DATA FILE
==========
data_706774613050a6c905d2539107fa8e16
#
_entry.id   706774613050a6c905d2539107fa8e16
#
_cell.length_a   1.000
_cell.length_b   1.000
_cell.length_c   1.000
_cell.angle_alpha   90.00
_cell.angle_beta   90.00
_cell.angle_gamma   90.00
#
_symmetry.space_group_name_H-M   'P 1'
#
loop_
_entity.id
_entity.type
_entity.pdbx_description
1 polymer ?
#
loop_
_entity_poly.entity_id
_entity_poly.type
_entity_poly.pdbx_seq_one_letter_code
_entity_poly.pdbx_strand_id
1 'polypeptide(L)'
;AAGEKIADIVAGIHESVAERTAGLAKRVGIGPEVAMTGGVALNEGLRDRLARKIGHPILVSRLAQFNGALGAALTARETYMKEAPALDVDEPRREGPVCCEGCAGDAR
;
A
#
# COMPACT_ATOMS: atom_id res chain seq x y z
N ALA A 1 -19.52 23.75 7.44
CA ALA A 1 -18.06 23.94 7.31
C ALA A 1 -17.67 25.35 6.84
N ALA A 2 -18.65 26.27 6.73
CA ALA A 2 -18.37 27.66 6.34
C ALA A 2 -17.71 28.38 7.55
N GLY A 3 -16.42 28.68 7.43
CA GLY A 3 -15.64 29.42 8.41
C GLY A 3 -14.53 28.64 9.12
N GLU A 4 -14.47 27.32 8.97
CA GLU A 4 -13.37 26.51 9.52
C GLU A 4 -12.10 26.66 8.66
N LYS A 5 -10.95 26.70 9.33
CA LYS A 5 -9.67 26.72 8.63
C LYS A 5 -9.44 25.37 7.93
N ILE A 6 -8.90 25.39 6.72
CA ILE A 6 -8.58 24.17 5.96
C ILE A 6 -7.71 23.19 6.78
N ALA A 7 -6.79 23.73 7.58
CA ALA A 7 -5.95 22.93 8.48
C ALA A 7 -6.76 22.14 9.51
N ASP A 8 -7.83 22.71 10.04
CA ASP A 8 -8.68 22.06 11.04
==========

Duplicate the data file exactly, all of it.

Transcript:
data_706774613050a6c905d2539107fa8e16
#
_entry.id   706774613050a6c905d2539107fa8e16
#
_cell.length_a   1.000
_cell.length_b   1.000
_cell.length_c   1.000
_cell.angle_alpha   90.00
_cell.angle_beta   90.00
_cell.angle_gamma   90.00
#
_symmetry.space_group_name_H-M   'P 1'
#
loop_
_entity.id
_entity.type
_entity.pdbx_description
1 polymer ?
#
loop_
_entity_poly.entity_id
_entity_poly.type
_entity_poly.pdbx_seq_one_letter_code
_entity_poly.pdbx_strand_id
1 'polypeptide(L)'
;AAGEKIADIVAGIHESVAERTAGLAKRVGIGPEVAMTGGVALNEGLRDRLARKIGHPILVSRLAQFNGALGAALTARETYMKEAPALDVDEPRREGPVCCEGCAGDAR
;
A
#
# COMPACT_ATOMS: atom_id res chain seq x y z
N ALA A 1 -19.52 23.75 7.44
CA ALA A 1 -18.06 23.94 7.31
C ALA A 1 -17.67 25.35 6.84
N ALA A 2 -18.65 26.27 6.73
CA ALA A 2 -18.37 27.66 6.34
C ALA A 2 -17.71 28.38 7.55
N GLY A 3 -16.42 28.68 7.43
CA GLY A 3 -15.64 29.42 8.41
C GLY A 3 -14.53 28.64 9.12
N GLU A 4 -14.47 27.32 8.97
CA GLU A 4 -13.37 26.51 9.52
C GLU A 4 -12.10 26.66 8.66
N LYS A 5 -10.95 26.70 9.33
CA LYS A 5 -9.67 26.72 8.63
C LYS A 5 -9.44 25.37 7.93
N ILE A 6 -8.90 25.39 6.72
CA ILE A 6 -8.58 24.17 5.96
C ILE A 6 -7.71 23.19 6.78
N ALA A 7 -6.79 23.73 7.58
CA ALA A 7 -5.95 22.93 8.48
C ALA A 7 -6.76 22.14 9.51
N ASP A 8 -7.83 22.71 10.04
CA ASP A 8 -8.68 22.06 11.04